He is deemed strongly tainted with Jacobitism, yet I don’t think him irreclaimable. He has a great fortune, is of a rough temper with a great deal of spirit — if he would speak more and attend a little business he is capable of acquiring a very great influence among the Tories. In October 1753 he anticipated the Administration by moving for the repeal of the Act for the naturalization of the Jews, making a violent speech against it.4 A month later he moved for the repeal of the Plantation Act, under which foreigners could be naturalized after seven years residence in the colonies.5

He died 10 May 1779.

Ref Volumes: 1715-1754 Author: Eveline Cruickshanks Notes 1. J. Townsend, Oxfordshire Dashwoods, 24. 2. R. J. Robson, Oxfordshire Election of 1754, p. 2. 3. Gent. Mag. 1747, p. 150. 4. AEM & D Angl. 51, ff. 189-90. 5. Walpole, Mems. Geo. II, i. 364.

MP for Oxfordshire -------------------- Sir James Dashwood, the son of Robert Dashwood and Dorothy Read, was born about 1715 at Kirtlington Park in Oxfordshire. Sir James died 10 November 1779 - aged 64.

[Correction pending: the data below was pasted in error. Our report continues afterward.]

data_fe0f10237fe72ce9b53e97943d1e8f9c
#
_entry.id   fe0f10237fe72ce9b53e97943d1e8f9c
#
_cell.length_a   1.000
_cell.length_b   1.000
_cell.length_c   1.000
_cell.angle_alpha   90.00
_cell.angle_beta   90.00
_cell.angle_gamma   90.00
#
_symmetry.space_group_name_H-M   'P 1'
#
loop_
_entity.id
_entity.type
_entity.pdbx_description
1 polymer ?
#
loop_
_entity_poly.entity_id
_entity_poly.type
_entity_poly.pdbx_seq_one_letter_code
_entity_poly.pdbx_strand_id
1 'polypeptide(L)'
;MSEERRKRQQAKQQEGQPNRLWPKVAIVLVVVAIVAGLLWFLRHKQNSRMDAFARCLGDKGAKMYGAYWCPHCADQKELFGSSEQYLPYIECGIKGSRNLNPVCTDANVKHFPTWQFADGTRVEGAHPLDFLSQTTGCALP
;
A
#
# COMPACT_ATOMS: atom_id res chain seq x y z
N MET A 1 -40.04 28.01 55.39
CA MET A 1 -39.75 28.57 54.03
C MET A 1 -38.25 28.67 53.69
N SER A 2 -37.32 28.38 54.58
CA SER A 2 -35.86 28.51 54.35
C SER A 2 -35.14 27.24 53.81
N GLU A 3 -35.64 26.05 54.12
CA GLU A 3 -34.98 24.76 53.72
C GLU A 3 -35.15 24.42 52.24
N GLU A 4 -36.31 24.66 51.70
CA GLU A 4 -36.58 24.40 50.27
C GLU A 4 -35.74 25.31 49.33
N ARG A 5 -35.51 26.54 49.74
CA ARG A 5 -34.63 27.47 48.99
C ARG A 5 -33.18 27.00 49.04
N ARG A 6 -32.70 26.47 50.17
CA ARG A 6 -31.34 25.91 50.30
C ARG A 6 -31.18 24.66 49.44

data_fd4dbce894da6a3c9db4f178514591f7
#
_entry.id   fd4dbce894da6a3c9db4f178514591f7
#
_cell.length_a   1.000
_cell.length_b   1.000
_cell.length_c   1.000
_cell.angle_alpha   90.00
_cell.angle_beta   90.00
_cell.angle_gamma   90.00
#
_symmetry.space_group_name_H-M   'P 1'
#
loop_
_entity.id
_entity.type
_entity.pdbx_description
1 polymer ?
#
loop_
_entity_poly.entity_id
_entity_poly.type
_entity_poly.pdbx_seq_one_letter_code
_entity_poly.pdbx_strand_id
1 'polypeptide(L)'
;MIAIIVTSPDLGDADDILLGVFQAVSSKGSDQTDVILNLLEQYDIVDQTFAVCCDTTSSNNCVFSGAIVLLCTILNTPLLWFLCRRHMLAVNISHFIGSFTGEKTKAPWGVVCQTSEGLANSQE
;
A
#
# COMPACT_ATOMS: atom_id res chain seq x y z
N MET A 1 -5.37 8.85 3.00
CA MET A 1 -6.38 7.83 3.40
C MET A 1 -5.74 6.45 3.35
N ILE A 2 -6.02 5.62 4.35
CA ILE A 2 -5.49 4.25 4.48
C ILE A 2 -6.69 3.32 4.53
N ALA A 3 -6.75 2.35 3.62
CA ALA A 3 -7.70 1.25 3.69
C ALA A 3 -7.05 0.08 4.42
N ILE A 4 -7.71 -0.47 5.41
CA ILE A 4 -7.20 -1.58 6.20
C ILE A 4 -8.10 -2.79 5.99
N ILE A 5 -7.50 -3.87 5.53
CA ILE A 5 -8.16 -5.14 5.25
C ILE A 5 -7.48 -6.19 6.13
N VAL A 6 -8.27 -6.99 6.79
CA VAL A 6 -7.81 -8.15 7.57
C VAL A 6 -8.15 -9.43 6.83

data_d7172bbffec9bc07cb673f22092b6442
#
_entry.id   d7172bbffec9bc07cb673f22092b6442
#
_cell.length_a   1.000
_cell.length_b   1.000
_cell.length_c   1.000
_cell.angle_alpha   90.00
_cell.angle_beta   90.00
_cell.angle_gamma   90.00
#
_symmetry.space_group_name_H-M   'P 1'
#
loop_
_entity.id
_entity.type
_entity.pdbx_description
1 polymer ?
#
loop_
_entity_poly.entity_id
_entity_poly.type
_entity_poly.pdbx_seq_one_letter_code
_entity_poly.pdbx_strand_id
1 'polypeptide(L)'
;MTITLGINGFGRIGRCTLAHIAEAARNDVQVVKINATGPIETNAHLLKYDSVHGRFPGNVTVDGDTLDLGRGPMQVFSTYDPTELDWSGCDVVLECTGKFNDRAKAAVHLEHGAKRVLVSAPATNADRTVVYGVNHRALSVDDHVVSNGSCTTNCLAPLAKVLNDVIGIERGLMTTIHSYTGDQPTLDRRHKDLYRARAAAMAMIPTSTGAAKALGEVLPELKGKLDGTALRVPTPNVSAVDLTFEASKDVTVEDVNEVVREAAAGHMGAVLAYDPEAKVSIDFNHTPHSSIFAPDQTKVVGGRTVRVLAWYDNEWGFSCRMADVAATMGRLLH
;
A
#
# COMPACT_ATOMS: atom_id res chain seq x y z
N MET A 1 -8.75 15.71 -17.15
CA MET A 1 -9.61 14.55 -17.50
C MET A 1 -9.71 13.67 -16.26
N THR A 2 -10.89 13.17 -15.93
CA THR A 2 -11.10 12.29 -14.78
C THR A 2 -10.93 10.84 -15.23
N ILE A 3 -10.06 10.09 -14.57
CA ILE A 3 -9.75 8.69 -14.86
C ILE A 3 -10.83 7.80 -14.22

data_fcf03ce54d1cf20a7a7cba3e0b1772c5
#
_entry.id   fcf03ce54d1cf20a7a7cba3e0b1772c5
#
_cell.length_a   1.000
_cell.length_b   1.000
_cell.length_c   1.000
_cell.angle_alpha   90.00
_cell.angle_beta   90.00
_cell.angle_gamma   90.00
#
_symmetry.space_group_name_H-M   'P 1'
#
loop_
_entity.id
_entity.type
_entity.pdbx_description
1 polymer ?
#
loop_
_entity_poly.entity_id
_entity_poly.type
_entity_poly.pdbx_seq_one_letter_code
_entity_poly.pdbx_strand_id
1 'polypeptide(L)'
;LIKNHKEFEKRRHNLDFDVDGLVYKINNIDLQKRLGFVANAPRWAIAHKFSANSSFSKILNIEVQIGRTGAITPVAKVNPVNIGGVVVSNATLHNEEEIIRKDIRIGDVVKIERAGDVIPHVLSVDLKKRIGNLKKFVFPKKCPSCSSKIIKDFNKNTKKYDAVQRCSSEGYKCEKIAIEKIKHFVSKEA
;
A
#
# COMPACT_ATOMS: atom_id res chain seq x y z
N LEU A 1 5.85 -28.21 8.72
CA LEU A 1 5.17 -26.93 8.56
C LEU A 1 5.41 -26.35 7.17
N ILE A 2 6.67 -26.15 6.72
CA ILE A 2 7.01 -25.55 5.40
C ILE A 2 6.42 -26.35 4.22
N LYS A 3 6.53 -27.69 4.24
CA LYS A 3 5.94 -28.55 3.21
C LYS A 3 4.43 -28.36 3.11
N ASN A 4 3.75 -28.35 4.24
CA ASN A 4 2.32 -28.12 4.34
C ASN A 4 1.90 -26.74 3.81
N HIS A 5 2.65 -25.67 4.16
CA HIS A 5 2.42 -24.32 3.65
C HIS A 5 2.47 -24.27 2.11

Elizabeth Spencer, the daughter of Edward Spencer and Anne Barker, was born at Rendlesham in Suffolk about 1718. Elizabeth died on 19 April 1798 at her home in Grosvenor Square, London in Middlesex and was buried at Rendlesham in Suffolk.

Sir James Dashwood and Elizabeth Spencer were married at Keiths Chapel, Mayfair, London in Middlesex on 17 February 1739.

The Gentleman's Magazine, Volume 91 - 1821 Rendlesham Church, Suffolk "This stone is put down by her Grace the Duchess of Hamilton, in remembrance of Dame Anne Barker, the most affectionate of mothers, and best of friends, who departed this life the 26th of Nov. 1764, aged 64. And beneath the same stone are deposited the remains of Elizabeth, relict of Sir James Dashwood, bart. of Kirklington Park, in the county of Oxford, and daughter of the above Dame Anne Barker, who died April 19th, 1798, aged 80."